For example, women in low-income areas are projected to undergo 10% fewer mammograms in 2022, based on trend rates found in mammography since 2018.
The chart on gaps in primary care utilization, specifically cancer screenings, illustrate the general trend that women in households earning up to 200% of the Federal Poverty Level (FPL) have a lower visit rate for mammograms per 1000 health plan members (represented by the purple vertical bars) than women at the 400%+ FPL (the blue bars).
Commercially insured workers in low-income communities also had fewer visits per 1000 members for telehealth in 2020 and 2021. In 2020, the difference between those at the lower income level was 490.4 compared with 916,7 visits per 1000 members in 2020.
That delta/difference was over 100% in 2021, with lower income insured employees having a visit rate for telehealth at 452.8 compared with 941.9 for higher-income insured workers — more than double the rate of lower-income peers.
Finally, note a gap found in tele-behavioral visit utilization between wealthy white communities vs wealthy communities of color in 2020 and 2021.
This rate differential was also nearly two-times different, prompting Castlight to write that the lower use of tele-behavioral health in wealthy communities of color may be, “suggesting potential language or cultural barriers [that] prevent greater use of virtual mental health services for communities of color regardless of income level.”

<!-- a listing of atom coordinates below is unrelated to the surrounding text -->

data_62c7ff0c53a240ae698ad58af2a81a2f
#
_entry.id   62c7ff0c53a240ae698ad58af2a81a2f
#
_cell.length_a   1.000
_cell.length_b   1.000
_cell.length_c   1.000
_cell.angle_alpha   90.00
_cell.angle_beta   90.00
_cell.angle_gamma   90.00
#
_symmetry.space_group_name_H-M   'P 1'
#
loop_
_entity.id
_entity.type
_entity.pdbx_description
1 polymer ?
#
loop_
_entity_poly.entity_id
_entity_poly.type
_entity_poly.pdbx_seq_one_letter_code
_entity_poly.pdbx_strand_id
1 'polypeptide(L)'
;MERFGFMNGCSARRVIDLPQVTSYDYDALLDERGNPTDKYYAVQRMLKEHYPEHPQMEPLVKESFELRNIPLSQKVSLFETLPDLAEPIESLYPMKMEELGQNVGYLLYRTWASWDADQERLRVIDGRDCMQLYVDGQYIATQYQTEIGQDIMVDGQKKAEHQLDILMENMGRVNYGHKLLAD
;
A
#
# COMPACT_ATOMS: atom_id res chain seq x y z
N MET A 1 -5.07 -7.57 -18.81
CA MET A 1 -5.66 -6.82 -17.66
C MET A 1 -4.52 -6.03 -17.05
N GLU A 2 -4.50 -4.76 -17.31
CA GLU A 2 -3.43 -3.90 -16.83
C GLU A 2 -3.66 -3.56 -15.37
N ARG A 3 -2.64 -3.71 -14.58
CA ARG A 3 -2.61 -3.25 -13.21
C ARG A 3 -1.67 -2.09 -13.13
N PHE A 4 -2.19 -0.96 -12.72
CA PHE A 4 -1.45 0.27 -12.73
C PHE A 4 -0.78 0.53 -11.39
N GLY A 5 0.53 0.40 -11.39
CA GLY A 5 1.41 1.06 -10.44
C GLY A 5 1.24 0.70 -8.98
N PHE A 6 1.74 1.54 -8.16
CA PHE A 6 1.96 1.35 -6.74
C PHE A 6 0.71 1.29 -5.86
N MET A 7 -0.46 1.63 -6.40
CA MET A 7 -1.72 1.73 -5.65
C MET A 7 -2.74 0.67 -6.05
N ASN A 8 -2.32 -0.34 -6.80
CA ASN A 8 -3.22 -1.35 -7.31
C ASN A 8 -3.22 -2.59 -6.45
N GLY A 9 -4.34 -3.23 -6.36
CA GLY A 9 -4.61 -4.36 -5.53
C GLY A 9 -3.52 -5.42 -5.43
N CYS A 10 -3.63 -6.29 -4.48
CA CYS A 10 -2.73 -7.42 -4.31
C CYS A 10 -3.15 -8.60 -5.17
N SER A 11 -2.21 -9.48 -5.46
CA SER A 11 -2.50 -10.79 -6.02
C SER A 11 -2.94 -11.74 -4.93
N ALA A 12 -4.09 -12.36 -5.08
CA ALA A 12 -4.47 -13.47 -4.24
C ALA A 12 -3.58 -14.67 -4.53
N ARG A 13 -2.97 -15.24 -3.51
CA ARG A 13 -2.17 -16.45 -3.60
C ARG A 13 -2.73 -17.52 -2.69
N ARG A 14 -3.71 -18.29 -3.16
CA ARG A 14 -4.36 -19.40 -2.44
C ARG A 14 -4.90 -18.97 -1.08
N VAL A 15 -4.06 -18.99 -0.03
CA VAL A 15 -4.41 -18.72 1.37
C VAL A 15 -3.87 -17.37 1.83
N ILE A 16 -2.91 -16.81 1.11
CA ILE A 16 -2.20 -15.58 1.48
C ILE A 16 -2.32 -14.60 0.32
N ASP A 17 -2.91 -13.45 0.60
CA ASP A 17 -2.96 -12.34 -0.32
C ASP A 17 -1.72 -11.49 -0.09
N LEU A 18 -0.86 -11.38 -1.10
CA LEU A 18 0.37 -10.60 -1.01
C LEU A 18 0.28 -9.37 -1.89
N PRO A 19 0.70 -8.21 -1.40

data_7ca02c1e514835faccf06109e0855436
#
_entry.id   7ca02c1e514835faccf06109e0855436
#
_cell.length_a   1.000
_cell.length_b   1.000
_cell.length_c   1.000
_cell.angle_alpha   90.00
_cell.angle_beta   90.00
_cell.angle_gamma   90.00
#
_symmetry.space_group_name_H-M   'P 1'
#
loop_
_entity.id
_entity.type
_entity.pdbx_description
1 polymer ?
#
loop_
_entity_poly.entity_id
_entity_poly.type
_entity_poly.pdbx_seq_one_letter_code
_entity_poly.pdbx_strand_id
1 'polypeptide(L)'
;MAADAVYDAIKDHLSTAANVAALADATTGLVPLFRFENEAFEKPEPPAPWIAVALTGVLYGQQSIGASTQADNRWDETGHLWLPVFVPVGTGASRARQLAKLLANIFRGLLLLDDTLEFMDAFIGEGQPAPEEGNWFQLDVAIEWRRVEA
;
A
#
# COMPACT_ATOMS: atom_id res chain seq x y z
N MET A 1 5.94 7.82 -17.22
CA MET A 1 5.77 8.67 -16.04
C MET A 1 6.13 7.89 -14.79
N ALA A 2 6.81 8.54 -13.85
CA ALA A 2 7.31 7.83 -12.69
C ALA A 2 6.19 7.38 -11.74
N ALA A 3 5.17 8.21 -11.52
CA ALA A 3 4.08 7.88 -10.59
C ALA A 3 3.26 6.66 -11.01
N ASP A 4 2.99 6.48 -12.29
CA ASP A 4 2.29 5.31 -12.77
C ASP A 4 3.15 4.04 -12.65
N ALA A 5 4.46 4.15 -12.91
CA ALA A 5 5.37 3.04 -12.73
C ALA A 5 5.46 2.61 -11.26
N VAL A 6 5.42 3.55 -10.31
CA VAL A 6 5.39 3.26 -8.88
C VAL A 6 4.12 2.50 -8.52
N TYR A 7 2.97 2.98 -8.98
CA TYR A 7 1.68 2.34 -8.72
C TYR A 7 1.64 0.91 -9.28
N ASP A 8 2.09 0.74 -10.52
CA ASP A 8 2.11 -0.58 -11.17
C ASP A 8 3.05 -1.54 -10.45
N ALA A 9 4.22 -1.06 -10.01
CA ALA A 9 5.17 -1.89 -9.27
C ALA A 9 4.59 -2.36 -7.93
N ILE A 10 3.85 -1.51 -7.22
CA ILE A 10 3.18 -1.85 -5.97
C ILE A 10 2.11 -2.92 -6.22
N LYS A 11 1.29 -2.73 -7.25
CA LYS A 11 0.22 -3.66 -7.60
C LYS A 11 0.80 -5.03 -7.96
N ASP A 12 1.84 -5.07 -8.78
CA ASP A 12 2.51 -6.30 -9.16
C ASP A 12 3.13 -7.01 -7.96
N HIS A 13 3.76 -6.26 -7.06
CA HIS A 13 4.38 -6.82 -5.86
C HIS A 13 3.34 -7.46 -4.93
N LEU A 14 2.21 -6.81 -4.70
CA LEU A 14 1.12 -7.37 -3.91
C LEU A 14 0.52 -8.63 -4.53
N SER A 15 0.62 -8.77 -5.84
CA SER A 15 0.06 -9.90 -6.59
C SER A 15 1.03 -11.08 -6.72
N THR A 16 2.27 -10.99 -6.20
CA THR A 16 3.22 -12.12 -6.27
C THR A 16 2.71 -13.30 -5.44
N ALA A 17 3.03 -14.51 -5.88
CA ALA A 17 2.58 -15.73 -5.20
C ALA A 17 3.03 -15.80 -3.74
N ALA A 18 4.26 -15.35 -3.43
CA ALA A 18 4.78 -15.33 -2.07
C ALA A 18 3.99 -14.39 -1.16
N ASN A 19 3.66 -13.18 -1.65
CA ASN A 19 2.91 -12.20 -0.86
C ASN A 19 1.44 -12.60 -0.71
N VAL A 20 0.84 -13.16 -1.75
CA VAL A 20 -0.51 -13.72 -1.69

Let’s restate this last finding: that, “language or cultural barriers [can] prevent greater use of virtual mental health services for communities of color regardless of income level,” even for higher-income commercially-insured employees.
And let’s reiterate that this population Castlight studied were all covered by commercial insurance: these were not people lacking health insurance or those enrolled in public programs like Medicaid or Medicare.
The National Institutes of Health convened a panel to study preventive medical services and health disparities, resulting in a workshop report from AHRQ, Achieving Health Equity in Preventive Services.
“Ongoing disparities in the use of evidence-based preventive services, despite the wide availability of guidelines and improvements in insurance coverage, are a call to action for researchers and health care providers,” the report concluded. The report offered 26 recommendations to address health equity and prevention, one of which integrated new models and systems of care delivery.
Enter the American College of Physicians, who published an approach to reforming physician payments to achieve value in health care — with a focus on patients’ socioeconomic factors — last week.
“We must continue to find ways to broaden access to care in order to achieve more equitable health benefits use,” according to Dr. Bruce Sherman, advisor to the National Alliance of Healthcare Purchaser Coalitions, a co-author of the Castlight report.
“Employers are in a unique position to address socioeconomic and workplace barriers to care among their employees and family members…Identifying and addressing inequities in workforce health benefits is not only the right thing to do, it’s a compelling business opportunity.”